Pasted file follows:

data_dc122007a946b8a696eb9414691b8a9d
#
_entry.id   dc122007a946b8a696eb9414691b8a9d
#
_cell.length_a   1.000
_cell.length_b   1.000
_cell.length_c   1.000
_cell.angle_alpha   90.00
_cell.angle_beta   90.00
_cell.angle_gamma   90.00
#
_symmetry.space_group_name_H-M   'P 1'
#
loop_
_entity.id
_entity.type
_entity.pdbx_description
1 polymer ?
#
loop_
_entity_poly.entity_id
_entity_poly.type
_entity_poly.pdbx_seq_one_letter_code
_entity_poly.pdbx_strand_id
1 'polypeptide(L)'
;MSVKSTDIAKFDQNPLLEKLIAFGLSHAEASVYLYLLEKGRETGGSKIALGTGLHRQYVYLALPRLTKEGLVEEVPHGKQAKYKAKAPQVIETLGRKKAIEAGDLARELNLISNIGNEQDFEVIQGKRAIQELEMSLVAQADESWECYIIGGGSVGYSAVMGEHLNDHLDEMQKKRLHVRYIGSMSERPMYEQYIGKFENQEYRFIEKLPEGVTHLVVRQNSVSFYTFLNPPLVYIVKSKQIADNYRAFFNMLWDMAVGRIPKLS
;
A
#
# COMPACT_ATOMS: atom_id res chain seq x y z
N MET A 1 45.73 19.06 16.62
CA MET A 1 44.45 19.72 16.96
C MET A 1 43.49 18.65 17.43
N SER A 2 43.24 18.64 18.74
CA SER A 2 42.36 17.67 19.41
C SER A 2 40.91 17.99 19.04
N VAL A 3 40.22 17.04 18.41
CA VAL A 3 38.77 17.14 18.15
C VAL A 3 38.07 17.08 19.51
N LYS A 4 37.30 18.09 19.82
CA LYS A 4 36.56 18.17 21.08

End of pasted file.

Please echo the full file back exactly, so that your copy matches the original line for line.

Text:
data_dc122007a946b8a696eb9414691b8a9d
#
_entry.id   dc122007a946b8a696eb9414691b8a9d
#
_cell.length_a   1.000
_cell.length_b   1.000
_cell.length_c   1.000
_cell.angle_alpha   90.00
_cell.angle_beta   90.00
_cell.angle_gamma   90.00
#
_symmetry.space_group_name_H-M   'P 1'
#
loop_
_entity.id
_entity.type
_entity.pdbx_description
1 polymer ?
#
loop_
_entity_poly.entity_id
_entity_poly.type
_entity_poly.pdbx_seq_one_letter_code
_entity_poly.pdbx_strand_id
1 'polypeptide(L)'
;MSVKSTDIAKFDQNPLLEKLIAFGLSHAEASVYLYLLEKGRETGGSKIALGTGLHRQYVYLALPRLTKEGLVEEVPHGKQAKYKAKAPQVIETLGRKKAIEAGDLARELNLISNIGNEQDFEVIQGKRAIQELEMSLVAQADESWECYIIGGGSVGYSAVMGEHLNDHLDEMQKKRLHVRYIGSMSERPMYEQYIGKFENQEYRFIEKLPEGVTHLVVRQNSVSFYTFLNPPLVYIVKSKQIADNYRAFFNMLWDMAVGRIPKLS
;
A
#
# COMPACT_ATOMS: atom_id res chain seq x y z
N MET A 1 45.73 19.06 16.62
CA MET A 1 44.45 19.72 16.96
C MET A 1 43.49 18.65 17.43
N SER A 2 43.24 18.64 18.74
CA SER A 2 42.36 17.67 19.41
C SER A 2 40.91 17.99 19.04
N VAL A 3 40.22 17.04 18.41
CA VAL A 3 38.77 17.14 18.15
C VAL A 3 38.07 17.08 19.51
N LYS A 4 37.30 18.09 19.82
CA LYS A 4 36.56 18.17 21.08